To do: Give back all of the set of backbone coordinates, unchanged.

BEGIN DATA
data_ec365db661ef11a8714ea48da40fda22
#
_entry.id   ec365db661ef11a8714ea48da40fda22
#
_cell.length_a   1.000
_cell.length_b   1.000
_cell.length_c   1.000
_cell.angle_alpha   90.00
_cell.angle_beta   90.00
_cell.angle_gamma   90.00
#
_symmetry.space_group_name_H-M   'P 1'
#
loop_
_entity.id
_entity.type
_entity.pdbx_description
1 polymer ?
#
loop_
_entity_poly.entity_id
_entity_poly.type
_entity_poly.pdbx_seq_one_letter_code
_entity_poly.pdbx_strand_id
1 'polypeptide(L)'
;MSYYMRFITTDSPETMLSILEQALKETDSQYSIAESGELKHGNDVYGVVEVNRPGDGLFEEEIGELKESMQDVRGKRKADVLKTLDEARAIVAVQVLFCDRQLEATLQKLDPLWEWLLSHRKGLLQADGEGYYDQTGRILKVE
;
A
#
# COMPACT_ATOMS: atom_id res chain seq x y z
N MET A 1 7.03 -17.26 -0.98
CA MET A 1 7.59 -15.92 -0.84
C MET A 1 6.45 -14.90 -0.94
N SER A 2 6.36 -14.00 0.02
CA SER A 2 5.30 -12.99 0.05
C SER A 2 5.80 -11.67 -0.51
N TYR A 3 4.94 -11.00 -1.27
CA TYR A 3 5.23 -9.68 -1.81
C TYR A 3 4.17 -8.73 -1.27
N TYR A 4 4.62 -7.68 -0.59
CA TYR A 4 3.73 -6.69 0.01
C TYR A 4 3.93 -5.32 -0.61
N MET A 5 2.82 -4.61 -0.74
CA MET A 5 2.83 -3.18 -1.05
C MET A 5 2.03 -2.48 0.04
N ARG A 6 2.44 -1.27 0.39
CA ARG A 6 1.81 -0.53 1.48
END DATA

data_ec365db661ef11a8714ea48da40fda22
#
_entry.id   ec365db661ef11a8714ea48da40fda22
#
_cell.length_a   1.000
_cell.length_b   1.000
_cell.length_c   1.000
_cell.angle_alpha   90.00
_cell.angle_beta   90.00
_cell.angle_gamma   90.00
#
_symmetry.space_group_name_H-M   'P 1'
#
loop_
_entity.id
_entity.type
_entity.pdbx_description
1 polymer ?
#
loop_
_entity_poly.entity_id
_entity_poly.type
_entity_poly.pdbx_seq_one_letter_code
_entity_poly.pdbx_strand_id
1 'polypeptide(L)'
;MSYYMRFITTDSPETMLSILEQALKETDSQYSIAESGELKHGNDVYGVVEVNRPGDGLFEEEIGELKESMQDVRGKRKADVLKTLDEARAIVAVQVLFCDRQLEATLQKLDPLWEWLLSHRKGLLQADGEGYYDQTGRILKVE
;
A
#
# COMPACT_ATOMS: atom_id res chain seq x y z
N MET A 1 7.03 -17.26 -0.98
CA MET A 1 7.59 -15.92 -0.84
C MET A 1 6.45 -14.90 -0.94
N SER A 2 6.36 -14.00 0.02
CA SER A 2 5.30 -12.99 0.05
C SER A 2 5.80 -11.67 -0.51
N TYR A 3 4.94 -11.00 -1.27
CA TYR A 3 5.23 -9.68 -1.81
C TYR A 3 4.17 -8.73 -1.27
N TYR A 4 4.62 -7.68 -0.59
CA TYR A 4 3.73 -6.69 0.01
C TYR A 4 3.93 -5.32 -0.61
N MET A 5 2.82 -4.61 -0.74
CA MET A 5 2.83 -3.18 -1.05
C MET A 5 2.03 -2.48 0.04
N ARG A 6 2.44 -1.27 0.39
CA ARG A 6 1.81 -0.53 1.48